Oregon senators push back on USDA’s rules for testing THC in hemp

The federal plan to test hemp for THC will damage the industry, according to two Oregon senators who are pushing back on rules from the U.S. Department of Agriculture (USDA).

Sens. Jeff Merkley and Ron Wyden, both Democrats, say the USDA hemp production rules lay out THC testing requirements with “potentially harmful effects” for the new hemp industry.

The senators suggested five changes to the rules:

  • Expanding the testing window from 15 days before harvest to 28 days before harvest.
  • Allowing labs that aren’t registered with the U.S. Drug Enforcement Administration to test hemp.
  • Eliminating the requirement that THC testing be done after decarboxylation, saying there are “similarly reliable methods” that are friendlier to the producer.
  • Requiring hemp samples to come from the top 8 inches of the plant instead of the top third.
  • Raising the THC level at which farmers can held negligent from 0.5% to 1%.

The senators say the 0.5% THC limit for negligence is “far too low” for farmers working with untested genetics. Their letter, first reported by Marijuana Moment, echoes concerns already raised by industry entrepreneurs.

The USDA has said it’s open to changing the hemp rules but has given no deadline for doing so. The public can comment on the rules until Dec. 31.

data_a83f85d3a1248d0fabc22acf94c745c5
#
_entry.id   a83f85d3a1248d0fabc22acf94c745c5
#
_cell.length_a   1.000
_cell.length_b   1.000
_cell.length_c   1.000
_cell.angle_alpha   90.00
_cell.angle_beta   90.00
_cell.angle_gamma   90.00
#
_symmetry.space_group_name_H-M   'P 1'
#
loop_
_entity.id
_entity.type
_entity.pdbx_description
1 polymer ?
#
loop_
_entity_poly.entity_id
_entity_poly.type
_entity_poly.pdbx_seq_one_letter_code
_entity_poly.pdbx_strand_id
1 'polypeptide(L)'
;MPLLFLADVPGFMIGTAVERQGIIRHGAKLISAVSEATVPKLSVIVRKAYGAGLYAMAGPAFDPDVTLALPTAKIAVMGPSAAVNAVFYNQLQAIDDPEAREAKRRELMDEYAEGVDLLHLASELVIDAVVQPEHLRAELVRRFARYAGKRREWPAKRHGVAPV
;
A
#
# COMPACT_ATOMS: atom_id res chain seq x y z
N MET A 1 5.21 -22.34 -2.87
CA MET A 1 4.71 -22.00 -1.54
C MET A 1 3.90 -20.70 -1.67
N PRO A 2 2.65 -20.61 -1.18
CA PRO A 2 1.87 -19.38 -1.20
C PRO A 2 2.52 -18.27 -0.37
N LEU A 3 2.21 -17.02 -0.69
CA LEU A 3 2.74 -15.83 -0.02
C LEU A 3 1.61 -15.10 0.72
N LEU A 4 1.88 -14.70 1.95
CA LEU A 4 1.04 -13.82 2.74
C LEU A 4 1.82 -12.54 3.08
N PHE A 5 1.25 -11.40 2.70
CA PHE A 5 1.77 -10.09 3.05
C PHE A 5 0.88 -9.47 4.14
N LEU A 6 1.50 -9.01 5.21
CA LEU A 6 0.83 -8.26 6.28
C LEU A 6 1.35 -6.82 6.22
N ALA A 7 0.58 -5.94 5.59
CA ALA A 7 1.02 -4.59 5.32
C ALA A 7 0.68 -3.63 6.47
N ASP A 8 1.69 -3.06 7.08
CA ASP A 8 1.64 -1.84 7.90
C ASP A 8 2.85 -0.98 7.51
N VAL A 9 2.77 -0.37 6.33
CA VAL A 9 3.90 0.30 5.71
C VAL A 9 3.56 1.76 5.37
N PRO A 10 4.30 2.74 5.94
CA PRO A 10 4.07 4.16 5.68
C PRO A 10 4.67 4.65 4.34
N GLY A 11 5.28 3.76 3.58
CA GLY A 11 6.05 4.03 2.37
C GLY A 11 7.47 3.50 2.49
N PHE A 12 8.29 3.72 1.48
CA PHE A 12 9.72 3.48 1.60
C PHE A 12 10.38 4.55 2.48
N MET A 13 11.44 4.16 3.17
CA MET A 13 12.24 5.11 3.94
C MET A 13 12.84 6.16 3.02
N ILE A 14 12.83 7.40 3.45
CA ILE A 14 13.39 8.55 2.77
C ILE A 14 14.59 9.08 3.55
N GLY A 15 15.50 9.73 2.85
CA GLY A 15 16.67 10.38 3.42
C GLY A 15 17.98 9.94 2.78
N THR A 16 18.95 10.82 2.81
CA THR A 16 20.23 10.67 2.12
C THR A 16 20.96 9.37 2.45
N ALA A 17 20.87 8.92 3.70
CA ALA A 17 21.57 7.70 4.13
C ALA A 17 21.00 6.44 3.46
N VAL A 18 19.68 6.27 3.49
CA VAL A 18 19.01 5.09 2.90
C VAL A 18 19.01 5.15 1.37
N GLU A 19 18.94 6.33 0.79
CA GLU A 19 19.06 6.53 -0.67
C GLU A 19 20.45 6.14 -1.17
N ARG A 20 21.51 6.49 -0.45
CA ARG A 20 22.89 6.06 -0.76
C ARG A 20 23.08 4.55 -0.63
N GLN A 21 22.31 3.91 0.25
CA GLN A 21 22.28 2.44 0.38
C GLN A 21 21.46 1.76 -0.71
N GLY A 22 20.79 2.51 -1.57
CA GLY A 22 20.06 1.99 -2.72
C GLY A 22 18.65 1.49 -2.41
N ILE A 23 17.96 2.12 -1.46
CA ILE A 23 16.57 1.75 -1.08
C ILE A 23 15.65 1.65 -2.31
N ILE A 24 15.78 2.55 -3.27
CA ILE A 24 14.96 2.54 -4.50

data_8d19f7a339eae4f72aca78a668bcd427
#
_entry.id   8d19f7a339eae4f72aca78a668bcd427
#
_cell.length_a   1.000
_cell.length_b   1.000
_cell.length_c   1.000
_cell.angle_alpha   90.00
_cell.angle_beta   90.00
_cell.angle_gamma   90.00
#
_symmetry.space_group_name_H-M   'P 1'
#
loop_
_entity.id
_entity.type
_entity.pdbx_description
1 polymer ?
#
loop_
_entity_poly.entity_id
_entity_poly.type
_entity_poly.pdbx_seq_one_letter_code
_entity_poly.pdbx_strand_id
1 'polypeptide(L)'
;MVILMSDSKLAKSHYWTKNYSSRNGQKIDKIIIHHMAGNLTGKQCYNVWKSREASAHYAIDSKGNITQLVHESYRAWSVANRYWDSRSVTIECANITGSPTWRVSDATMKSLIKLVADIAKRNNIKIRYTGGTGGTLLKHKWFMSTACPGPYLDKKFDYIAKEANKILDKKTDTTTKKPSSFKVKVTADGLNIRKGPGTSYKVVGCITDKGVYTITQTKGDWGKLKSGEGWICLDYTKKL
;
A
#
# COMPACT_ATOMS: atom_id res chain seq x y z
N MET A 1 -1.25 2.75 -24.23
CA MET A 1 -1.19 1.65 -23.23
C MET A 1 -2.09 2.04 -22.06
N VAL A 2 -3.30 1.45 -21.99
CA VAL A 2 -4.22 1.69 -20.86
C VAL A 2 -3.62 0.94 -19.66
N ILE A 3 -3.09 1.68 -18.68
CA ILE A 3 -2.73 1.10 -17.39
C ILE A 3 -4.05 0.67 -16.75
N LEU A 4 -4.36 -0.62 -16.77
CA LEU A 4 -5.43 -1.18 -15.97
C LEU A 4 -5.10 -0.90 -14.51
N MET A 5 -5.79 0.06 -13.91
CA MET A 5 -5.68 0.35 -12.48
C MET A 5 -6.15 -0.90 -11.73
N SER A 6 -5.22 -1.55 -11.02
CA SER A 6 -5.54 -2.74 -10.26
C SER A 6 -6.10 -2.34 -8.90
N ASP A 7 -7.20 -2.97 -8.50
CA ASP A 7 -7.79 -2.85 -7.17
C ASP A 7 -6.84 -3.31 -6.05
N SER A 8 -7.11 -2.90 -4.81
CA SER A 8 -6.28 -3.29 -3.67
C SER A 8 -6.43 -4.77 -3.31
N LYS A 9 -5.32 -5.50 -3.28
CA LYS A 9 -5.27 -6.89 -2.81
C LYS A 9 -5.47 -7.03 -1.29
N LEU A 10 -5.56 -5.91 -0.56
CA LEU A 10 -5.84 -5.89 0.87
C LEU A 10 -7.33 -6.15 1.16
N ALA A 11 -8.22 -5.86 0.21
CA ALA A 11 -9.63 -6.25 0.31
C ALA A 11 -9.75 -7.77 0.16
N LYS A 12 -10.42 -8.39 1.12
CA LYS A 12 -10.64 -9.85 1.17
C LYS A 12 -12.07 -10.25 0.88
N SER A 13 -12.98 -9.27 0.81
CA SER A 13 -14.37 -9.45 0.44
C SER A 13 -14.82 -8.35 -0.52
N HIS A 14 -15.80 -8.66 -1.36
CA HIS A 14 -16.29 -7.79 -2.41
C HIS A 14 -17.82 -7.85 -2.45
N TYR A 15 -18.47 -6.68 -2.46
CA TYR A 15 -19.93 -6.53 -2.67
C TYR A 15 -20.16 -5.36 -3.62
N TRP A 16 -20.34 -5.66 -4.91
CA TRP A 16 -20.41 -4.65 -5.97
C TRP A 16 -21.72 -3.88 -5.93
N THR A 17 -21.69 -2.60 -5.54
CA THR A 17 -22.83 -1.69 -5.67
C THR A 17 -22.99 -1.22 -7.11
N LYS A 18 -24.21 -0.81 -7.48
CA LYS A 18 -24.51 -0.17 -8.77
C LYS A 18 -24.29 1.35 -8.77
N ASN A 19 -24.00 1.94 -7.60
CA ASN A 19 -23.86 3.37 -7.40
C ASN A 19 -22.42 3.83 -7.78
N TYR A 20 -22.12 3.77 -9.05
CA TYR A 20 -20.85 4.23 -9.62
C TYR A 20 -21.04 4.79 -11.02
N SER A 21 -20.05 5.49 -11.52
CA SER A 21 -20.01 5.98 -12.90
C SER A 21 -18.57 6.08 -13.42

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2 comments on “Oregon senators push back on USDA’s rules for testing THC in hemp
  1. george on

    I sent a sample out for testing last month. After the lab dried the sample using a drying balance, it was ground up and the biomass was divided up five ways. The first lab test came in at .17%. The second lab COA came in at .21 and .22% and the third lab came in at .30 and .27%.
    This is the same kind of spread we see in marijuana testing. While all of these test would pass, hanging the life of the farm and farmer on completely random test results is scary at best and suicidal at its worst.

    Reply
  2. Martin Margheim on

    The answer it really quite simple – get the DEA out of the rules. By definition, hemp is less than 0.3% THC. It was separated from higher THC cannibis by definition and virtue of the December, 2018 US Agricultural ACT. Hemp is an agricultural product. There need not be DEA involvement.

    The rules as proposed appear to lay onus on growers to prove they are not growing cannabis with higher than 0.3% THC. The onus should be the other way around. And, as suggested, testing latitude must be expanded to reasonable timing, plant location, percentages and etc. BUT, get the DEA out of the equation!

    Reply

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